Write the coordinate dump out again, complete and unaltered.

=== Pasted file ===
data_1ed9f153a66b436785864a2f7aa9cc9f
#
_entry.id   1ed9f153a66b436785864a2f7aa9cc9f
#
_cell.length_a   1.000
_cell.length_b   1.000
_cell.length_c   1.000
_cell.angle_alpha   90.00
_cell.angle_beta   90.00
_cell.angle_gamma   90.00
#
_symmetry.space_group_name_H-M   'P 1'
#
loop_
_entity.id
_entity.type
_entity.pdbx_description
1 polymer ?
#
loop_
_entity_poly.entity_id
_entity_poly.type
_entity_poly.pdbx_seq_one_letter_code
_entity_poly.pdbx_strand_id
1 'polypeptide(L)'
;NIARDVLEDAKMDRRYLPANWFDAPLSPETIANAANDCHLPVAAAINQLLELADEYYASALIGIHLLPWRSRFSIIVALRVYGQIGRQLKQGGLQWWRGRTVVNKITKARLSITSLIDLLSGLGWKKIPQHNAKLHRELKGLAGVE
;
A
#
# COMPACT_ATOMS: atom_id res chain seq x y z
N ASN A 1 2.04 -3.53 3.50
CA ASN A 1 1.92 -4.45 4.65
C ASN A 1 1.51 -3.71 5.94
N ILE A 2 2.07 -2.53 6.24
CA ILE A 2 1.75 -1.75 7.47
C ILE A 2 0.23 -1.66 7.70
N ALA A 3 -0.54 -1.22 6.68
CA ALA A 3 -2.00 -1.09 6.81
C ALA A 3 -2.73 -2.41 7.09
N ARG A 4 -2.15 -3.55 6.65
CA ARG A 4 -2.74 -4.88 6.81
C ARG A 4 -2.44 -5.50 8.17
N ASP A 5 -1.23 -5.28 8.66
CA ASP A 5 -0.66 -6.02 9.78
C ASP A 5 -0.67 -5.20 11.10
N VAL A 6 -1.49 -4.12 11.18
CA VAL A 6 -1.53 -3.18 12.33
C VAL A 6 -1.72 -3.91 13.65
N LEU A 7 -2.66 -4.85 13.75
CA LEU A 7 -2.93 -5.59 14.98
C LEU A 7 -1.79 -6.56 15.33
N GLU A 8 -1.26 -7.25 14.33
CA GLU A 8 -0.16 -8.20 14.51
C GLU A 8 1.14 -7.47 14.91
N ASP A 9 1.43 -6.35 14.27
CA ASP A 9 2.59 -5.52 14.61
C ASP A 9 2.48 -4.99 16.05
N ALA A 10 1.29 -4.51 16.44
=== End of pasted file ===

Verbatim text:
data_1ed9f153a66b436785864a2f7aa9cc9f
#
_entry.id   1ed9f153a66b436785864a2f7aa9cc9f
#
_cell.length_a   1.000
_cell.length_b   1.000
_cell.length_c   1.000
_cell.angle_alpha   90.00
_cell.angle_beta   90.00
_cell.angle_gamma   90.00
#
_symmetry.space_group_name_H-M   'P 1'
#
loop_
_entity.id
_entity.type
_entity.pdbx_description
1 polymer ?
#
loop_
_entity_poly.entity_id
_entity_poly.type
_entity_poly.pdbx_seq_one_letter_code
_entity_poly.pdbx_strand_id
1 'polypeptide(L)'
;NIARDVLEDAKMDRRYLPANWFDAPLSPETIANAANDCHLPVAAAINQLLELADEYYASALIGIHLLPWRSRFSIIVALRVYGQIGRQLKQGGLQWWRGRTVVNKITKARLSITSLIDLLSGLGWKKIPQHNAKLHRELKGLAGVE
;
A
#
# COMPACT_ATOMS: atom_id res chain seq x y z
N ASN A 1 2.04 -3.53 3.50
CA ASN A 1 1.92 -4.45 4.65
C ASN A 1 1.51 -3.71 5.94
N ILE A 2 2.07 -2.53 6.24
CA ILE A 2 1.75 -1.75 7.47
C ILE A 2 0.23 -1.66 7.70
N ALA A 3 -0.54 -1.22 6.68
CA ALA A 3 -2.00 -1.09 6.81
C ALA A 3 -2.73 -2.41 7.09
N ARG A 4 -2.15 -3.55 6.65
CA ARG A 4 -2.74 -4.88 6.81
C ARG A 4 -2.44 -5.50 8.17
N ASP A 5 -1.23 -5.28 8.66
CA ASP A 5 -0.66 -6.02 9.78
C ASP A 5 -0.67 -5.20 11.10
N VAL A 6 -1.49 -4.12 11.18
CA VAL A 6 -1.53 -3.18 12.33
C VAL A 6 -1.72 -3.91 13.65
N LEU A 7 -2.66 -4.85 13.75
CA LEU A 7 -2.93 -5.59 14.98
C LEU A 7 -1.79 -6.56 15.33
N GLU A 8 -1.26 -7.25 14.33
CA GLU A 8 -0.16 -8.20 14.51
C GLU A 8 1.14 -7.47 14.91
N ASP A 9 1.43 -6.35 14.27
CA ASP A 9 2.59 -5.52 14.61
C ASP A 9 2.48 -4.99 16.05
N ALA A 10 1.29 -4.51 16.44